May 2023 Dialogue – Addiction: Deadly Impact of Fentanyl | MHTTC: Mental Health Awareness Month | Prevention: SAMHSA’s National Prevention Week: Promoting Health and Wellness | ORN: Make Possibilities a Reality | Regional Spotlight: ORN Xylazine Regional Summit. Additional sections include behavioral health observances, virtual training and webinar events, Region 3 news, and new publications/resources. The Dialogue is designed to inform behavioral and mental health professionals of news and upcoming events in the HHS Region 3/Central East region. This electronic newsletter is disseminated bi-monthly on the first Tuesday. You are encouraged to provide us with any feedback or submit articles and topics for discussion in future issues of the newsletter, [email protected].   Sign up to receive the Dialogue and our weekly training bulletin in your mailbox.   Visit the Dialogue Archives.
Published: May 2, 2023
    DESCRIPTION: As the illicit opioid supply includes more and more fentanyl, there have been increasing concerns about increasing rates of buprenorphine initiation precipitating opioid withdrawal. This session will describe why we believe this is happening, how common it is, and buprenorphine initiation strategies to support patients in avoiding precipitated withdrawal.     LEARNING OBJECTIVES: Describe the challenges of buprenorphine initiation in the fentanyl era. Name three potential approaches to buprenorphine initiation. Counsel on reducing fentanyl-related harms.     TRAINER: Elizabeth Salisbury-Afshar, MD, MPH is an Associate Professor in the Departments of Family Medicine and Community Health and Population Health Sciences at the University of Wisconsin School of Medicine and Public Health in Madison, Wisconsin. She is the Program Director of the Preventive Medicine Residency and core Faculty for the Addiction Medicine Fellowship. Dr. Salisbury-Afshar is board certified in family medicine, preventive medicine/public health and addiction medicine and her expertise lies at the intersection of these fields. Her work has focused on expanding access to evidence-based substance use disorder treatment and harm reduction services. Past public health roles include serving as Medical Director of Behavioral Health Systems Baltimore, Medical Director at Heartland Alliance Health (a healthcare for the homeless provider in Chicago), and Medical Director of Behavioral Health at the Chicago Department of Public Health. Dr. Salisbury-Afshar received her Medical Degree from Rush University Medical College and her Master’s in Public Health from John Hopkins Bloomberg School of Public Health.     The Great Lakes A/MH/PTTC is offering this training for individuals working in HHS Region 5: IL, IN, MI, MN, OH, WI. This training is being provided in response to a need identified by Region 5 stakeholders.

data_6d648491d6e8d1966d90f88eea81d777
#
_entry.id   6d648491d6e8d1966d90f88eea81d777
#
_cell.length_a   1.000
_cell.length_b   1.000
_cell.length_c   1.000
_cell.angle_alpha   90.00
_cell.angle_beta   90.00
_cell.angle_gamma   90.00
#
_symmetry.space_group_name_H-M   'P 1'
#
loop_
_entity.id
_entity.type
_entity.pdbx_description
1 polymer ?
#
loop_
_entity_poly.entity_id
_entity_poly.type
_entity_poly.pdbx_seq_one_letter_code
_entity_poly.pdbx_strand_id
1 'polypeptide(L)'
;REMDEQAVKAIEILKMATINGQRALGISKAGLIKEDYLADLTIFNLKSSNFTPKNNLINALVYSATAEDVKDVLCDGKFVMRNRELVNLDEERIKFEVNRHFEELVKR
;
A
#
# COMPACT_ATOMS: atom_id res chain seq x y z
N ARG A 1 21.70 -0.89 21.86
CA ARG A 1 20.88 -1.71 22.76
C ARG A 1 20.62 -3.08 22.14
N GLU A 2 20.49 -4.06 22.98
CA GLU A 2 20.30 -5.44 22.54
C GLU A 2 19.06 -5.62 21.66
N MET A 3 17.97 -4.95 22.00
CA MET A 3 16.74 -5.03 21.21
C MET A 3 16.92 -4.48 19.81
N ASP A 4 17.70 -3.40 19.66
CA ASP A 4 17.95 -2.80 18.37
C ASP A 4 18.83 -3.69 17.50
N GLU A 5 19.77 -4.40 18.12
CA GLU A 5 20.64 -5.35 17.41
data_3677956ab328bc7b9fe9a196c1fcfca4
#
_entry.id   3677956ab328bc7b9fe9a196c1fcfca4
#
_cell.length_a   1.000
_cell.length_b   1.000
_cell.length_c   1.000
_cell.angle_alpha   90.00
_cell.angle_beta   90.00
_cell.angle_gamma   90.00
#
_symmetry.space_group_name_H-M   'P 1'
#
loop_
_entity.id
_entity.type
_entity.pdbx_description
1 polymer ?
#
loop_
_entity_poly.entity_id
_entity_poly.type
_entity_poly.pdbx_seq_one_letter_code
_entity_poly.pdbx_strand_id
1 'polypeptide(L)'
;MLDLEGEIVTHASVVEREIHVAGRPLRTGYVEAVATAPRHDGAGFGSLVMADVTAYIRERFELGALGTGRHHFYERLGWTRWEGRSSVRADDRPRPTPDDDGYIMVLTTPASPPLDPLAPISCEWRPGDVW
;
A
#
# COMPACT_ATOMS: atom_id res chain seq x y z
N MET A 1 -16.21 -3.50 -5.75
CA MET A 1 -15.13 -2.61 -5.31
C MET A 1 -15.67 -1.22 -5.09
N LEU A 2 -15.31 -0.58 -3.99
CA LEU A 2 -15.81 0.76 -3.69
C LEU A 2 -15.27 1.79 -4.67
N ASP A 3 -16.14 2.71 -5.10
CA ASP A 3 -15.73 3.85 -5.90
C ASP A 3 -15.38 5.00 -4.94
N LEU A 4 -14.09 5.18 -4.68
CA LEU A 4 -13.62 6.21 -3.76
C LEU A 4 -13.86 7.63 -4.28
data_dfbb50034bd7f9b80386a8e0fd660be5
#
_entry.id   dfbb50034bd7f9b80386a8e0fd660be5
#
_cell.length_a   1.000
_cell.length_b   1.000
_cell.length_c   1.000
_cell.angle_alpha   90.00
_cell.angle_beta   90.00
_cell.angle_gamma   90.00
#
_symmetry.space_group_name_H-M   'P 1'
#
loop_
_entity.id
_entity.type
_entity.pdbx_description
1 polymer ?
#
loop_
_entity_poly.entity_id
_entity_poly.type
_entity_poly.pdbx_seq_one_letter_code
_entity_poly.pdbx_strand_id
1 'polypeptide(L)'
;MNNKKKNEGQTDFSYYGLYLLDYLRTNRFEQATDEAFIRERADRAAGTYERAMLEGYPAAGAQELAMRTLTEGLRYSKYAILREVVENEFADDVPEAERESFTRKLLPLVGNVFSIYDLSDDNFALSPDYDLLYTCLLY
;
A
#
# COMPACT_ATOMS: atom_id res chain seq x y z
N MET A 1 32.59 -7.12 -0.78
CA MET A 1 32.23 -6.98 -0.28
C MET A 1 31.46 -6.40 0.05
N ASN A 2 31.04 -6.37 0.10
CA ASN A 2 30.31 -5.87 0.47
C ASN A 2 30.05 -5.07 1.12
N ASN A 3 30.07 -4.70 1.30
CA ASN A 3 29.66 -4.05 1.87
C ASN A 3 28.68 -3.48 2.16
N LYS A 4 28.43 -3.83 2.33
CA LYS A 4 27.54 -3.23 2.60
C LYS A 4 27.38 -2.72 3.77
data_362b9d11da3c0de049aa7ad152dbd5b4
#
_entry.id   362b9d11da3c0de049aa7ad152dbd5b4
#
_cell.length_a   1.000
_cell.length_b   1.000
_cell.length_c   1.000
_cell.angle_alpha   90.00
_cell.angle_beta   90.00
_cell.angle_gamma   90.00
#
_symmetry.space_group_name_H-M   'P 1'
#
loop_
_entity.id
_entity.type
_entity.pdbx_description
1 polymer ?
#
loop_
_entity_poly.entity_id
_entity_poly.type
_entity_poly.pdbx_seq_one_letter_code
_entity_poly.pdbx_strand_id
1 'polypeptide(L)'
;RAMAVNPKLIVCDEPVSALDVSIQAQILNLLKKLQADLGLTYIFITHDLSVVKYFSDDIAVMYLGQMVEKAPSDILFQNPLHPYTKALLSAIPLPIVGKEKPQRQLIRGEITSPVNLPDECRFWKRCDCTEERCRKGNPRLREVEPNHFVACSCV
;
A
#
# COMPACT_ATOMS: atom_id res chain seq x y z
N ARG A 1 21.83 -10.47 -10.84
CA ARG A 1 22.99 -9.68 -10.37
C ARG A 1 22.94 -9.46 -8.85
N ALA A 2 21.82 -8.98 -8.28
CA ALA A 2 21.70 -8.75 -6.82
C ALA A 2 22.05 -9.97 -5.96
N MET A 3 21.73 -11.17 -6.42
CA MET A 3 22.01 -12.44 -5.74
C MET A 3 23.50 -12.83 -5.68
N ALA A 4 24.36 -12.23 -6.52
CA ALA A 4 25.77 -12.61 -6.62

Published: April 20, 2023
Print Media
This snapshot of information is intended to provide resources to individuals, parents, professionals, and providers on fentanyl use among Latinos in the United States. HOJA INFORMATIVA SOBRE EL FENTANILO PARA LOS PROVEEDORES Esta síntesis de información tiene por objeto proporcionar recursos a las personas, los padres, los profesionales y los proveedores sobre el consumo de fentanilo entre los Latinos en los Estados Unidos.
Published: March 30, 2023